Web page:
Republican farce litters stage with bodies

Cassius appealed to Brutus's nobility. Party plotters appealed to their seniors' self-interest
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A disastrously failed coup attempt last week by the Republican leadership against their erstwhile colossus, Newt Gingrich, has invited inevitable comparisons in the press with Shakespeare's Julius Caesar. "The Ides of July", read one New York Times headline. "Et tu, Bill?" another.

The "Bill" in this particular drama is not President Clinton but Bill Paxon, a senior Republican congressman who emerged as the dissidents' choice to replace Mr Gingrich as Speaker of the House of Representatives.

The way the plot has unfolded, however, bears less resemblance to Julius Caesar than to Up Pompeii (with Frankie Howerd playing Newt Gingrich) or Whoopi Goldberg's Broadway hit, A funny thing happened on the way to the forum.

Barely two years ago Mr Gingrich bestrode the political world. Mr Clinton was reduced to bleating that the presidency was relevant as the Speaker of the House - half Patton, half pop star - thundered that the second American revolution had come, that Washington politics would change forever.

The very same troops who idolised him then, who would break into primeval howls of "Newt! Newt! Newt!" at the very sight of the loved and feared Alpha Male, are the ones who have been plotting his downfall. It was the Freshman Class of '94, the year the Republicans routed the Democrats in the House, who brewed up the coup two weeks ago and then boldly invited the three most senior Republican congressmen to join them.

Dick Armey, the House Majority leader, Tom de Lay and Bill Paxon decided to accept the invitation - but not because they had any intention of going along with the fell scheme. They would meet the conspirators as double agents, the mission to find out their secret plans.

But, as the story has leaked out, the longer the Big Three listened to the young subversives, the more beguiled they became by their schemes. Shakespeare's Cassius appealed to Brutus' nobility. The Republican plotters appealed to their seniors' self-interest. When Mr Gingrich fell Mr Armey - or perhaps Mr Paxon - would be handed the Speaker's crown.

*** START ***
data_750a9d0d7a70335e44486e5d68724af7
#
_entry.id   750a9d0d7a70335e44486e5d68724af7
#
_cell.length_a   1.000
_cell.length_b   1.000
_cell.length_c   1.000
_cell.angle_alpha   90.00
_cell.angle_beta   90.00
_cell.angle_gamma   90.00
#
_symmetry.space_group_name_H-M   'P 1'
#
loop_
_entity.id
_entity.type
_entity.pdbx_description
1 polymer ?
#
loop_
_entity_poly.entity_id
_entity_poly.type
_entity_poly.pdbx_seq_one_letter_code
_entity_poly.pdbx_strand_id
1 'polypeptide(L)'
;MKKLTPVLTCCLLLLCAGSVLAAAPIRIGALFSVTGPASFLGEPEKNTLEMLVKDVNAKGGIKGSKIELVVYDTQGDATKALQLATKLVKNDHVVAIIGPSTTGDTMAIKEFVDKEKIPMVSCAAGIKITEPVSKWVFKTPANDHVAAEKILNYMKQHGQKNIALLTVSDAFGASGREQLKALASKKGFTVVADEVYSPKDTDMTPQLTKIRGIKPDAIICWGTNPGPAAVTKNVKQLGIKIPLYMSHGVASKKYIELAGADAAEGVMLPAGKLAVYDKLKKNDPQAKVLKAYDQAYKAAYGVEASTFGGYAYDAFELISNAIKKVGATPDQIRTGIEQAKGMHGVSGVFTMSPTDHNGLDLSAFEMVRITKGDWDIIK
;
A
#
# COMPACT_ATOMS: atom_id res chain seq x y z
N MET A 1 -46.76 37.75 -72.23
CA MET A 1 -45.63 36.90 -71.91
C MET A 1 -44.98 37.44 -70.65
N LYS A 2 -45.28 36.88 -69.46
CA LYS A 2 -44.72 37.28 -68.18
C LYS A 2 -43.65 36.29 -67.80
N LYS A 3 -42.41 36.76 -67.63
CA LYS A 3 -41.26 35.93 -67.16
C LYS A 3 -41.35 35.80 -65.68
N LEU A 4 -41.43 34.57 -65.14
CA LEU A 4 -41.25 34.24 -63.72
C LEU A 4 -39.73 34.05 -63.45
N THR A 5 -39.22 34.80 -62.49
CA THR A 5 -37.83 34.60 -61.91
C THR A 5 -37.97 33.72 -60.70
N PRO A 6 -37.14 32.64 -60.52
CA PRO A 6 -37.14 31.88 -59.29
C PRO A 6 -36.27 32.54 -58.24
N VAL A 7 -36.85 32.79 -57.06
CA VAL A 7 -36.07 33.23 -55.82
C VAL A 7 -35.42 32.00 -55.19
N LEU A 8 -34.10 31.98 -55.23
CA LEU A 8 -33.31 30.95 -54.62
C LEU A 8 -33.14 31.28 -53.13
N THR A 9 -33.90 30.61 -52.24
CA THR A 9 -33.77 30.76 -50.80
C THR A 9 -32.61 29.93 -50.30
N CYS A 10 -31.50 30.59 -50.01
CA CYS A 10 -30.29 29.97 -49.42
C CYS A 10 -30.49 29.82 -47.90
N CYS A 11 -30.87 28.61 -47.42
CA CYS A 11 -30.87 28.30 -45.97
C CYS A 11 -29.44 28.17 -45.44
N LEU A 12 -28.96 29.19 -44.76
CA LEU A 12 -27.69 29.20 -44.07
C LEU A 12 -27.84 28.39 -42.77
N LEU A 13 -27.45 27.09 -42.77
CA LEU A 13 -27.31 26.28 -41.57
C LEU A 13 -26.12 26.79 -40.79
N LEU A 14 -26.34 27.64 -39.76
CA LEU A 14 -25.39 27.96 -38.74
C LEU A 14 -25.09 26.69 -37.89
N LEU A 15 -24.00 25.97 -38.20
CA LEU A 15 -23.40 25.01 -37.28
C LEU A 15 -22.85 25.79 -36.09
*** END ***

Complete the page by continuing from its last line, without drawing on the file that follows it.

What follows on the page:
By the time the meeting ended the elders were all sharpening their knives. Gingrich, they chose abruptly to convince themselves, was a liability to the party. He was the most high profile Republican of them all but he also happened to be the one the voters most disliked. He had also lost his fire. The revolutionary, tempered by the fire of battle, had become a moderate, a Clinton appeaser. Under his pragmatic leadership the party had lost its soul. No one knew any more what the Republicans stood for.

Thus did the honourable Mr Armey rationalise his betrayal. Until, that is, it emerged that not he but Mr Paxon had emerged as the people's favourite. It was Mr Paxon who would be installed as Speaker.

Whereupon Mr Armey did what he believed he would do at the beginning - he went to Mr Gingrich and ratted on the plotters. As did Mr de Lay, who also, upon further deliberation, perceived no great personal gain in the fall of Caesar.

The conspiracy was revealed, the wrathful Mr Gingrich rallied his suporters and Mr Paxon was left with no option but to fall on his sword, which he did on Thursday when he resigned from his post as chairman of the House leadership.

Mr Armey indignantly denied accusations from within that for a period of "15 to 50 hours", as one Gingrich loyalist put it, he had been sharpening his knife for the kill. "I fully support Gingrich and had nothing to do with this," Mr Armey declared.

The word is, however, that Mr Gingrich is not blind to the fact that translated from weasel Washington English into plain English the meaning of Mr Armey's words would be, "I wanted to bring him down but my courage failed when I realised there was nothing in it for me."

The betting among Washington observers is that the farce still has a few acts left to run. What is the political future of Mr Armey, whose ineptitude has left him in a position where the Speaker views him with distrust and the young Turks he betrayed are baying for his blood? Will Mr Paxon make a come back? And what of Mr Gingrich himself? Has he the energy, courage and support to withstand another coup attempt?

The one certainty is that so long as Mr Gingrich remains centre stage the Republican Follies will continue to provide great merriment. But the funniest thing of all is that no one is laughing harder than President Clinton.